If the press must strike deep into the workpiece, contact must be before the bottom of the stroke. However, the impact’s speed and, therefore, the force may be too high. The difference between the positions of the platen at the bottom of stroke and the cushion is determined by the desired impact depth, so the cushion can only retract so far. To minimize the impact force, the cushion should start at a higher position and start retracting in anticipation of the impact, much like a baseball catcher handling fast balls. The cushion can then retract to the desired position.

It is impossible to control the force and position simultaneously without using the past to predict the future.

As stated in the previous month’s article, it is impossible for force control or limiting to react quickly enough to impacts if the cushion simply waits for them.

There are two ways to keep the impact force in the desired range, both of which require anticipation.

Technique 1: Mechanical presses are usually rotary, so up-and-down motion is sinusoidal. Before impact the platen’s vertical speed is slowing. This means its speed at the stroke’s top and bottom approaches zero. Before impact and after the bottom of the stroke, however, the velocity is higher.

Platen position can be monitored by an absolute encoder. This lets the cushion start retracting before impact to control the difference in speed between the platen and cushion. Slowing the speed of impact slows the rate of change of force applied to the workpiece. The cushions’ retracting  motion should be geared to the encoder. How far the cushions should retract depends a lot on how deep the top die must go into the workpiece. The motion profile can be programmed using a cubic spline which results in a smooth retracting motion synchronized with the platen encoder.

Technique 2: The second way of minimizing force is to monitor forces from previous impacts and adjust the cushion position up or down accordingly. This method should be used simply because presses heat up when used, so the position at impact will change by a few thousands of an inch. That can make a big difference in the impact force. The starting position of the cushions motion profile can be offset slowly from stroke to stroke. If the impact force is too high, the motion profile should start slightly lower. Making the cushion adaptable requires some programming but will yield more consistent impact forces and accommodate workpieces that must be pressed to different depths.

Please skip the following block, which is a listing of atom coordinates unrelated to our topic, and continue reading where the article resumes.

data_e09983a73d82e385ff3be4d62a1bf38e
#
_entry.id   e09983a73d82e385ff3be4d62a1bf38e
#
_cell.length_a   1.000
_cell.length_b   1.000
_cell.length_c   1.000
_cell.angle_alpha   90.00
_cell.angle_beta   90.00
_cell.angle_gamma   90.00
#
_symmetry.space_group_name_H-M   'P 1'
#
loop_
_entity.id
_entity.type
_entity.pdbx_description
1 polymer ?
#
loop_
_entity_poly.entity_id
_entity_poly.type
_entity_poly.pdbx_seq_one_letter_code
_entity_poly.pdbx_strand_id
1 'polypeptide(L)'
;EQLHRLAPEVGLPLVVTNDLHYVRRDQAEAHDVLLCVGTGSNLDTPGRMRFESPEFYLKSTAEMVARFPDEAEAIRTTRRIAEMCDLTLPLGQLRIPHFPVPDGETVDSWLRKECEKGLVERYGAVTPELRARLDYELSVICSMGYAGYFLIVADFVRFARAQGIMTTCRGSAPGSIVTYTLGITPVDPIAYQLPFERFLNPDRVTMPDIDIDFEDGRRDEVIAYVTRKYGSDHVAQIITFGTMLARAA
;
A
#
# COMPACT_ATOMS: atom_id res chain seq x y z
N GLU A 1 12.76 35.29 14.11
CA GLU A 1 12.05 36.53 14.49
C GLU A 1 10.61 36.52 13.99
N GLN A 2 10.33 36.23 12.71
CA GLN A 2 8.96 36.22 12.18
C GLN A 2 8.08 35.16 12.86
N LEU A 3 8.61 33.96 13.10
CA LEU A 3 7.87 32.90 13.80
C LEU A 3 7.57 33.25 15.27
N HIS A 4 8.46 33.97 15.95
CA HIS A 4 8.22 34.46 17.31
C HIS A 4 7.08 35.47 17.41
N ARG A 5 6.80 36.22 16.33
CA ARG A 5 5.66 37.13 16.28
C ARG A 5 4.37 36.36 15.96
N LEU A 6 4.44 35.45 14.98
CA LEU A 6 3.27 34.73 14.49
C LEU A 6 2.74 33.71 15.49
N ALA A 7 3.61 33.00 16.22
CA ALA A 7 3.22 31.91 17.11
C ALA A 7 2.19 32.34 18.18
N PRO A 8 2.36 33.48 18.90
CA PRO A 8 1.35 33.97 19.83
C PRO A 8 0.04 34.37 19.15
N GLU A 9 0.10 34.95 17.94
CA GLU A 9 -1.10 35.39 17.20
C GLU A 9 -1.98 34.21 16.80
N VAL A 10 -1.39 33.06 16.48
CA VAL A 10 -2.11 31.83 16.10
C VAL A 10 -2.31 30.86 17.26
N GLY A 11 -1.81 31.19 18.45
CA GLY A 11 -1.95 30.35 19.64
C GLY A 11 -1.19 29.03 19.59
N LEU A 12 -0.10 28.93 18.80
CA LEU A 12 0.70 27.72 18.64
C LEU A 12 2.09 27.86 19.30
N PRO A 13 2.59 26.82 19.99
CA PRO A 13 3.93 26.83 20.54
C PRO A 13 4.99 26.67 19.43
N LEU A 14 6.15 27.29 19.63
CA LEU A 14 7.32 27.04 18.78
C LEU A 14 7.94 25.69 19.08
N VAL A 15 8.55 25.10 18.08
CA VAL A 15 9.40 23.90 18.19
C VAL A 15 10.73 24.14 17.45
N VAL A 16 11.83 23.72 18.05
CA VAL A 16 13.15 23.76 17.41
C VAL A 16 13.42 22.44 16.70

To repeat part of the previous article: Closed-loop tuning should not need to change when switching from part A to part B, but impact velocities will need to change so the platen’s energy matches that needed to do the necessary work on the workpiece. Electronic controls make it possible to adapt to different work pieces.

Peter Nachtwey is president of Delta Computer System Inc.

About the Author

Peter Nachtwey | President,

Peter Nachtwey has more than 35 years of experience developing industrial control systems for hydraulic, electric, and pneumatic applications. He graduated from Oregon State University in 1975 with a BSEE and served as an officer in the U.S. Navy until 1980. He became president of Delta Computer Systems Inc. in 1992. In addition to leading Delta’s engineering and R&D programs, he contributes widely to the mathematical understanding of control theory, especially in fluid power systems. He has also presented technical papers for IFPE, NFPA, FPDA, and various global technical conferences.